"Tim Little" <firstname.lastname@example.org> wrote in message news:email@example.com... > On 2010-06-18, Peter Webb <webbfamily@DIESPAMDIEoptusnet.com.au> wrote: >> Give me a list of all computable Reals. > > I specified such a list previously in this thread. It is not a > computable list, but you didn't ask for a computable list - just a > list of computable reals. They are not the same thing. >
Cantor said that given a list of Reals, he can generate a Real not on the list.
P Webb says that given a list of computable Reals, he can form a computable Real not on the list.
The proof is identical.
But yet computable numbers are countable.
> >> I will use Cantor's diagonal argument to explicitly construct a Real >> which isn't on the list. This is diagonal number clearly computable > > In this case it clearly is not computable.
Give me a list which you claim contains all computable numbers, and I will explicitly compute a missing number.
> > >> as there is an explicit construction for it. > > No, there is only a finite algorithm *relative to* being provided with > the list initially.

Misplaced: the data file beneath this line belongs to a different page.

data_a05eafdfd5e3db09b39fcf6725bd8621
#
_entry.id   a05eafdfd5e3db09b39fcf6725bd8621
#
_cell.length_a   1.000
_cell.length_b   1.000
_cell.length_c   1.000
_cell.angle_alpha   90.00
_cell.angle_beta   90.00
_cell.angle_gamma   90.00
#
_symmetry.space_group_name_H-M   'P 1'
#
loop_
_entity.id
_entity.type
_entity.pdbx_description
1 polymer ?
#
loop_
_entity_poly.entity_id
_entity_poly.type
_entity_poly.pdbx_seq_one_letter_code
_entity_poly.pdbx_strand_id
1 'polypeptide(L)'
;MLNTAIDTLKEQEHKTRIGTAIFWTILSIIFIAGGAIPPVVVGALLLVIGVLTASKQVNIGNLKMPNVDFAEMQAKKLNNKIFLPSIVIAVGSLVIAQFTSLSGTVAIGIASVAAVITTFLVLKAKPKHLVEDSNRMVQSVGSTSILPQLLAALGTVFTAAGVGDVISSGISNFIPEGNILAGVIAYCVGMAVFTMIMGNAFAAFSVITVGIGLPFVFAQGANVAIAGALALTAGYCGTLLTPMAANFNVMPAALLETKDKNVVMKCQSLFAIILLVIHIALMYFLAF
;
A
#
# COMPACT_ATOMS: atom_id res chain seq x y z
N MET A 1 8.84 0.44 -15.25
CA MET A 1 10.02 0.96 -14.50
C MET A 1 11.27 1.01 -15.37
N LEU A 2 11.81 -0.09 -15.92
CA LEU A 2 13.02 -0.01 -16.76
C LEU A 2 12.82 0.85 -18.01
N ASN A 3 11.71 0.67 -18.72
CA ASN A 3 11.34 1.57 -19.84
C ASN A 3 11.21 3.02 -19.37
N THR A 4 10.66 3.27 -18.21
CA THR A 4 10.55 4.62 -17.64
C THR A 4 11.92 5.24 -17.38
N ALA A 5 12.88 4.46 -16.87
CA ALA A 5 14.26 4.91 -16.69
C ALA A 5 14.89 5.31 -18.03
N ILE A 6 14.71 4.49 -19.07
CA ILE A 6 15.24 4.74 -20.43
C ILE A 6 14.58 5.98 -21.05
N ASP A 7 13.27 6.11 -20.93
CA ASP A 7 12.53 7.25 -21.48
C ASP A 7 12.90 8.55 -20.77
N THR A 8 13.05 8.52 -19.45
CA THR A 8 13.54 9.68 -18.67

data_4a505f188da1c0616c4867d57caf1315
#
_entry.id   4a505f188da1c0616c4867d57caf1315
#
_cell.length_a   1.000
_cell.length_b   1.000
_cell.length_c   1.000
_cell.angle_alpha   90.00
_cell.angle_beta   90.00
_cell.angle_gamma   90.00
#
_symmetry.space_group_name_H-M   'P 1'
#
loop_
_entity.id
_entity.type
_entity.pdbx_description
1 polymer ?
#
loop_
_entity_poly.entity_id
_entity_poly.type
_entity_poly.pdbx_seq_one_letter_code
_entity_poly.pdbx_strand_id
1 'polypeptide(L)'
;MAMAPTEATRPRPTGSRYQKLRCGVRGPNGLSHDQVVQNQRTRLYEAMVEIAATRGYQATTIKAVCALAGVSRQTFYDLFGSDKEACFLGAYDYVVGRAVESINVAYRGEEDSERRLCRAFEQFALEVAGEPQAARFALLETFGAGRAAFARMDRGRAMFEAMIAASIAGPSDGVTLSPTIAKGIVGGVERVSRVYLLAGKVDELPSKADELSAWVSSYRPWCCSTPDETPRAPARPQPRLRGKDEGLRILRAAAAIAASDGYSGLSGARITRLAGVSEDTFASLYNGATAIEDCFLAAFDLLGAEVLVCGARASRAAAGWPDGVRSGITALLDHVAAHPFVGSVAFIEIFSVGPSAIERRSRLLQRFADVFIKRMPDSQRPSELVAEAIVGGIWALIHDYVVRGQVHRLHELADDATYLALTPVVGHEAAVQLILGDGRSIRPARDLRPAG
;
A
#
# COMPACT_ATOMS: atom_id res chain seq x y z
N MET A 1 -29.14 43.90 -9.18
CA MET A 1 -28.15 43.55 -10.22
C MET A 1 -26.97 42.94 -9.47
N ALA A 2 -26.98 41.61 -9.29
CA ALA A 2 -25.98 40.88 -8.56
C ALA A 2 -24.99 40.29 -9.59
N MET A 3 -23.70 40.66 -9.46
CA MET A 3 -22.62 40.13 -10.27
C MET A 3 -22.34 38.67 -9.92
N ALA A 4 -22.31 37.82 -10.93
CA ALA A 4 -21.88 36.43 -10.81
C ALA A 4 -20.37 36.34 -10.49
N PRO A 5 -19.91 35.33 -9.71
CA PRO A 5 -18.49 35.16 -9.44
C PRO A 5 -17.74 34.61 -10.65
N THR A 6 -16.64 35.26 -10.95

Yes, exactly as in Cantor's proof that the Reals cannot be listed.
> There is no algorithm to produce the antidiagonal > starting without input,
Yes, exactly as per Cantor's proof that the Reals cannot be listed.
> which being computable would require. >
Cantor's proof requires the list to be specified in advance. So does mine. It is exactly the same proof.
And this is deliberate. The whole point is to demonstrate that Cantor's proof does *not* show the Reals are uncountable; it shows they cannot be listed. This only works because I am using *exactly* the same form of proof.
> Come back when you read what the term "computable number" means. >
You give me a list of computable numbers.
Every number on that list is computable.
Therefore the nth digit of every Real on the list is computable.